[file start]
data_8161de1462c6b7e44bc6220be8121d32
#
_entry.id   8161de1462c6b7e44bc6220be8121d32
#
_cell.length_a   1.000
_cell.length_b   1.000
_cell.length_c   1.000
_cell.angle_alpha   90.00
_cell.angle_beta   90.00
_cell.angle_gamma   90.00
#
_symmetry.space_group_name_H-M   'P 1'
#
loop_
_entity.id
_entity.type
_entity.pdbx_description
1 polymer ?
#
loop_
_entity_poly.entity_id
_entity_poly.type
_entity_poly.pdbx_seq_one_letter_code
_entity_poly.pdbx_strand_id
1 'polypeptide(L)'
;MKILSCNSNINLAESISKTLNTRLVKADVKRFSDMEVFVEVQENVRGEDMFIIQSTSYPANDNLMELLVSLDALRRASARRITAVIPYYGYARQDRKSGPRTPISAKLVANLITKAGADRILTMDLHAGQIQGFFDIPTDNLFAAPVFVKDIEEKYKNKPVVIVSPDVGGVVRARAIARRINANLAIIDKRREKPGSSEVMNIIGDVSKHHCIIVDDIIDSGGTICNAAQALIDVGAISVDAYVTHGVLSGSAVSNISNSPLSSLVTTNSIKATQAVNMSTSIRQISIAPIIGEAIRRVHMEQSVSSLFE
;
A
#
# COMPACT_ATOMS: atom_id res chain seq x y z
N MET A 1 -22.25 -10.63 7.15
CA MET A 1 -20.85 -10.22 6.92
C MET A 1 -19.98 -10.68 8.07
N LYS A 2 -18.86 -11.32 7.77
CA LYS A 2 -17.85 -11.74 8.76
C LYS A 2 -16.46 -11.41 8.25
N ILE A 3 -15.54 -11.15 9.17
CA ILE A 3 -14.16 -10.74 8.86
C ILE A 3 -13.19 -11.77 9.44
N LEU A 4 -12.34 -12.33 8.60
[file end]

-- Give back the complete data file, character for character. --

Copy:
data_8161de1462c6b7e44bc6220be8121d32
#
_entry.id   8161de1462c6b7e44bc6220be8121d32
#
_cell.length_a   1.000
_cell.length_b   1.000
_cell.length_c   1.000
_cell.angle_alpha   90.00
_cell.angle_beta   90.00
_cell.angle_gamma   90.00
#
_symmetry.space_group_name_H-M   'P 1'
#
loop_
_entity.id
_entity.type
_entity.pdbx_description
1 polymer ?
#
loop_
_entity_poly.entity_id
_entity_poly.type
_entity_poly.pdbx_seq_one_letter_code
_entity_poly.pdbx_strand_id
1 'polypeptide(L)'
;MKILSCNSNINLAESISKTLNTRLVKADVKRFSDMEVFVEVQENVRGEDMFIIQSTSYPANDNLMELLVSLDALRRASARRITAVIPYYGYARQDRKSGPRTPISAKLVANLITKAGADRILTMDLHAGQIQGFFDIPTDNLFAAPVFVKDIEEKYKNKPVVIVSPDVGGVVRARAIARRINANLAIIDKRREKPGSSEVMNIIGDVSKHHCIIVDDIIDSGGTICNAAQALIDVGAISVDAYVTHGVLSGSAVSNISNSPLSSLVTTNSIKATQAVNMSTSIRQISIAPIIGEAIRRVHMEQSVSSLFE
;
A
#
# COMPACT_ATOMS: atom_id res chain seq x y z
N MET A 1 -22.25 -10.63 7.15
CA MET A 1 -20.85 -10.22 6.92
C MET A 1 -19.98 -10.68 8.07
N LYS A 2 -18.86 -11.32 7.77
CA LYS A 2 -17.85 -11.74 8.76
C LYS A 2 -16.46 -11.41 8.25
N ILE A 3 -15.54 -11.15 9.17
CA ILE A 3 -14.16 -10.74 8.86
C ILE A 3 -13.19 -11.77 9.44
N LEU A 4 -12.34 -12.33 8.60